Synchronization infrastructure for collaborative animation projects

When several people work on the animation project in different places, the project sources are usually synced between them using the cloud services. Today I would like to share the workflow we use for that.

First of all, as you probably know, for our projects we use Remake build system, which allows to separate sources from the rendered data. Rendering data could be produced (and updated) anytime from the sources, so it’s quite logical that we need to sync sources only, which dramatically reduces the bandwidth usage.

The rendered data always reside in the “render” subdirectory inside of the project root. So we need to sync everything except this directory. Many cloud sync services allow to exclude certain directories from sync, but we usually go with different approach, which is service-independent.

But first, let me clarify one thing: we use Git repositories when we publishing our sources, but we don’t use git repositories for day-to-day sync. The day-to-day sync includes transfer of much more data than you would like to have published in the final project, there are many junk changes, which we don’t want to appear in the commit history, and some of the data of it not intended to be published for wide audience at all. So, what I want is to draw the difference: “keeping revision history” and “keeping project copies in sync” are two different tasks. The full project repository is synced using some service, available for core collaborators only. At the same time, one responsible person (which is generally me) selectively commits project sources to git repository on regular basis. That’s the schema.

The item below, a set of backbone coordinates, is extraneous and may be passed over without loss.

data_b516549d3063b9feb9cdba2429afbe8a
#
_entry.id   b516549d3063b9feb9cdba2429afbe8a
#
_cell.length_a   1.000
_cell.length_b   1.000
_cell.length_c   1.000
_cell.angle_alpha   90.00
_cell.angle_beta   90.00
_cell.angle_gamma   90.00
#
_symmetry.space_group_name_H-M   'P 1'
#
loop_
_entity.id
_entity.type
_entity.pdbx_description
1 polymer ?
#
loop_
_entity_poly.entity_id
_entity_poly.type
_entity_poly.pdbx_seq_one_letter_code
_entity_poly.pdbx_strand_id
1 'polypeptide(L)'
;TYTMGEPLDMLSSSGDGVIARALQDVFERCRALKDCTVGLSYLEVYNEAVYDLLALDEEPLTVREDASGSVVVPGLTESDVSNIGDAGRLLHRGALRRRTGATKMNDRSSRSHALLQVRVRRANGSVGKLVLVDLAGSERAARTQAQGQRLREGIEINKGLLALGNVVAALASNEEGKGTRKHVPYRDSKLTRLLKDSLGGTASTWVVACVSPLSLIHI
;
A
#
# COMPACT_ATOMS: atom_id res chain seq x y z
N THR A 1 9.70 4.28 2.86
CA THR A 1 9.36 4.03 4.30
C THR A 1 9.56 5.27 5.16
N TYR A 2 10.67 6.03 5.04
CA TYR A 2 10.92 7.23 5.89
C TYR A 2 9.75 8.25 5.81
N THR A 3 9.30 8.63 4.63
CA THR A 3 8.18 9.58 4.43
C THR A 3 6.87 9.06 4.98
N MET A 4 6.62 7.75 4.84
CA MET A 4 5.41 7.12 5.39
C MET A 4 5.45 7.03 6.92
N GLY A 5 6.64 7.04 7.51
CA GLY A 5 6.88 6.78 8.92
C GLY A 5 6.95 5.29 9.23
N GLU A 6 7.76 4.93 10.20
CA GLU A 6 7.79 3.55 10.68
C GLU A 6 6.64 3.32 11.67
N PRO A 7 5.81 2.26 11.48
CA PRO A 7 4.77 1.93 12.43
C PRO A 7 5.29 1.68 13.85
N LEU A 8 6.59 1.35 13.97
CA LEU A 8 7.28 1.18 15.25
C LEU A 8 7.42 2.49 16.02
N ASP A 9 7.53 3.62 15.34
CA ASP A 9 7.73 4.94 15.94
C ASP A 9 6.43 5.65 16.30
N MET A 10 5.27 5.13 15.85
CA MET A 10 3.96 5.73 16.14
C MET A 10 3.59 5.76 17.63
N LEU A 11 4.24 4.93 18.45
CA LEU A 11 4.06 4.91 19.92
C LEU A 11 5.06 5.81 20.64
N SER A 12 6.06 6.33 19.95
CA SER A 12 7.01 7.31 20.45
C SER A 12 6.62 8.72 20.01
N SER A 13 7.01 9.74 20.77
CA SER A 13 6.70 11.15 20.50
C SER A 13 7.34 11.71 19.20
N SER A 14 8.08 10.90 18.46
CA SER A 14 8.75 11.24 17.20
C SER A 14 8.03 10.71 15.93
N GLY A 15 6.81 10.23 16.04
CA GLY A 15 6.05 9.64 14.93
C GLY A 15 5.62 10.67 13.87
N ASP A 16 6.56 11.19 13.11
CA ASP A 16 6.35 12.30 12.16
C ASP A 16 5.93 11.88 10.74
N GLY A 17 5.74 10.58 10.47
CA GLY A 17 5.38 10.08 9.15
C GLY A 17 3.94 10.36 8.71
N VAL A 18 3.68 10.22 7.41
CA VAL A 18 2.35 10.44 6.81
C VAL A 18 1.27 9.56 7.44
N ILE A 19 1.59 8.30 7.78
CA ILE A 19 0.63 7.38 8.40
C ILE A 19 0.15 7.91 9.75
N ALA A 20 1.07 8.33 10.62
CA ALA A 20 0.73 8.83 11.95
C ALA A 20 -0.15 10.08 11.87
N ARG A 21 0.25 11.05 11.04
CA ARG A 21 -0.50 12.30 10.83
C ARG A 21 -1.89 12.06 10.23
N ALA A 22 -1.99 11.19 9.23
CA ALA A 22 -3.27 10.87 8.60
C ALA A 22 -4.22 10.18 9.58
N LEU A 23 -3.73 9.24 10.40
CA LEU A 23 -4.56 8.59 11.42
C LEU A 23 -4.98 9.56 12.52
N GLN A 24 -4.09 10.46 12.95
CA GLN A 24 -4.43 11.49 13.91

Of course, it’s possible to use Git repository as sync solution, but that generally should be a different repository than the one where you keep your revision history (if you do).


At the moment we use Git for revision history and Dropbox as the sync solution (I guess I have to prepare for zealots flow ^__^). Yes, we really would like to use some Git-based solution for sync as well (like SparkleShare or Git-Annex), but that implies having private git repository with a really much space available. We just don’t have it.

OK, let’s get back to our workflow. I will explain it using the Dropbox as example, but such approach should work with any other cloud syncing service.

Generally we have one project stored in two places:

  • ~/workspace/projects/foo/ – this is a copy to work with.
  • ~/Dropbox/projects/foo – this is a copy synced to the cloud.

Those two directories are synced using the Unison tool.

Unison allows to exclude files from sync using the very flexible rules. For example, my unison profile looks like this:

root = /home/zelgadis/workspace
root = /home/zelgadis/Dropbox
perms = 0
path = projects
ignore = Path {.dropbox}
ignore = Name {render}
ignore = Name {.git}
ignore = Name {snapshots}
ignore = Name {packs}
ignore = Name {,.}*{.blend1}
ignore = Name {,.}*{.blend2}
ignore = Name {,.}*{.doc#}
ignore = Name {Makefile}
ignore = Name {,.}*{.pyc}

That will tell Unison to ignore “render” directory (and actually any file with such name) in any place.As you can see, also a some other stuff is ignored.


According to that schema, contributor works with the project in the ~/workspace/projects/foo/ directory. When he wants to get his changes synced, he just launches unison and syncs his changes into Dropbox directory. As soon as files get into Dropbox directory, Dropbox daemon syncs them to the cloud.

Changes in both locations shown in Unison
Changes in both locations shown in Unison

Another good thing is that Unison shows all changes before the sync and allows to make selective synchronization. So you always can see what was changed by other contributors and control the changes made. This is “think before you sync” concept and I like it a lot.

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9 Responses

    1. Yeah! I am a big fan of this tool. Actually, right now we are in the process of migration from our previous cloud solution to Syncthing. The reason to migrate is its simplicity and decentralization. Its decentralized nature can be confusing at first, but with good planning it gives much power, especially in environments with limited bandwidth (like in our case). ^__^

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